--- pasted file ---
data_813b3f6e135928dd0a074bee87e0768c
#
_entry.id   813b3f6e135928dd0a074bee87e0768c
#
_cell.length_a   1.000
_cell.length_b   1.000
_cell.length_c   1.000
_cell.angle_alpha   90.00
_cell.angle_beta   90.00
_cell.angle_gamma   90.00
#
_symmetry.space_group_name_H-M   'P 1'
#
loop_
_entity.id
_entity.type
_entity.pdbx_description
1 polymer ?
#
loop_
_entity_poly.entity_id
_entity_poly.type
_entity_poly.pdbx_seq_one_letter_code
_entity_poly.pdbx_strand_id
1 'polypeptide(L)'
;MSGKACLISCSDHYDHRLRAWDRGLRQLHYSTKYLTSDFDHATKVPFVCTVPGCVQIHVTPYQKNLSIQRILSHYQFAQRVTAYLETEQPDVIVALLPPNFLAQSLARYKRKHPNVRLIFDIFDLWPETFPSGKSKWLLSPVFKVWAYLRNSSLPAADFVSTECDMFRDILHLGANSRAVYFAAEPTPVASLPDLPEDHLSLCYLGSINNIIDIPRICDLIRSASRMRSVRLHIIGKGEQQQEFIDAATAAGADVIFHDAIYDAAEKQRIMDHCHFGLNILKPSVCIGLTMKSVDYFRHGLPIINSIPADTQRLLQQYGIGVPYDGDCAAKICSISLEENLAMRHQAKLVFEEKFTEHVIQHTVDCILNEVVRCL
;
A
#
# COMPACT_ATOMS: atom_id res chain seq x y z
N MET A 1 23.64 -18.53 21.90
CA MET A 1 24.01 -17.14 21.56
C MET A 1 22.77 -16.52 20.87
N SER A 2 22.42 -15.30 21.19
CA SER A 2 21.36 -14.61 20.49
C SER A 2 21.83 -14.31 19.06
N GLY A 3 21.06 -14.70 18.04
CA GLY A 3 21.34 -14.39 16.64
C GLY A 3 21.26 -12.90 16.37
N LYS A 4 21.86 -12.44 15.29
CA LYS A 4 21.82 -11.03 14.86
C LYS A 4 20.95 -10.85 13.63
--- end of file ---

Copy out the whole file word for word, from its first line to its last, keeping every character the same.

data_813b3f6e135928dd0a074bee87e0768c
#
_entry.id   813b3f6e135928dd0a074bee87e0768c
#
_cell.length_a   1.000
_cell.length_b   1.000
_cell.length_c   1.000
_cell.angle_alpha   90.00
_cell.angle_beta   90.00
_cell.angle_gamma   90.00
#
_symmetry.space_group_name_H-M   'P 1'
#
loop_
_entity.id
_entity.type
_entity.pdbx_description
1 polymer ?
#
loop_
_entity_poly.entity_id
_entity_poly.type
_entity_poly.pdbx_seq_one_letter_code
_entity_poly.pdbx_strand_id
1 'polypeptide(L)'
;MSGKACLISCSDHYDHRLRAWDRGLRQLHYSTKYLTSDFDHATKVPFVCTVPGCVQIHVTPYQKNLSIQRILSHYQFAQRVTAYLETEQPDVIVALLPPNFLAQSLARYKRKHPNVRLIFDIFDLWPETFPSGKSKWLLSPVFKVWAYLRNSSLPAADFVSTECDMFRDILHLGANSRAVYFAAEPTPVASLPDLPEDHLSLCYLGSINNIIDIPRICDLIRSASRMRSVRLHIIGKGEQQQEFIDAATAAGADVIFHDAIYDAAEKQRIMDHCHFGLNILKPSVCIGLTMKSVDYFRHGLPIINSIPADTQRLLQQYGIGVPYDGDCAAKICSISLEENLAMRHQAKLVFEEKFTEHVIQHTVDCILNEVVRCL
;
A
#
# COMPACT_ATOMS: atom_id res chain seq x y z
N MET A 1 23.64 -18.53 21.90
CA MET A 1 24.01 -17.14 21.56
C MET A 1 22.77 -16.52 20.87
N SER A 2 22.42 -15.30 21.19
CA SER A 2 21.36 -14.61 20.49
C SER A 2 21.83 -14.31 19.06
N GLY A 3 21.06 -14.70 18.04
CA GLY A 3 21.34 -14.39 16.64
C GLY A 3 21.26 -12.90 16.37
N LYS A 4 21.86 -12.44 15.29
CA LYS A 4 21.82 -11.03 14.86
C LYS A 4 20.95 -10.85 13.63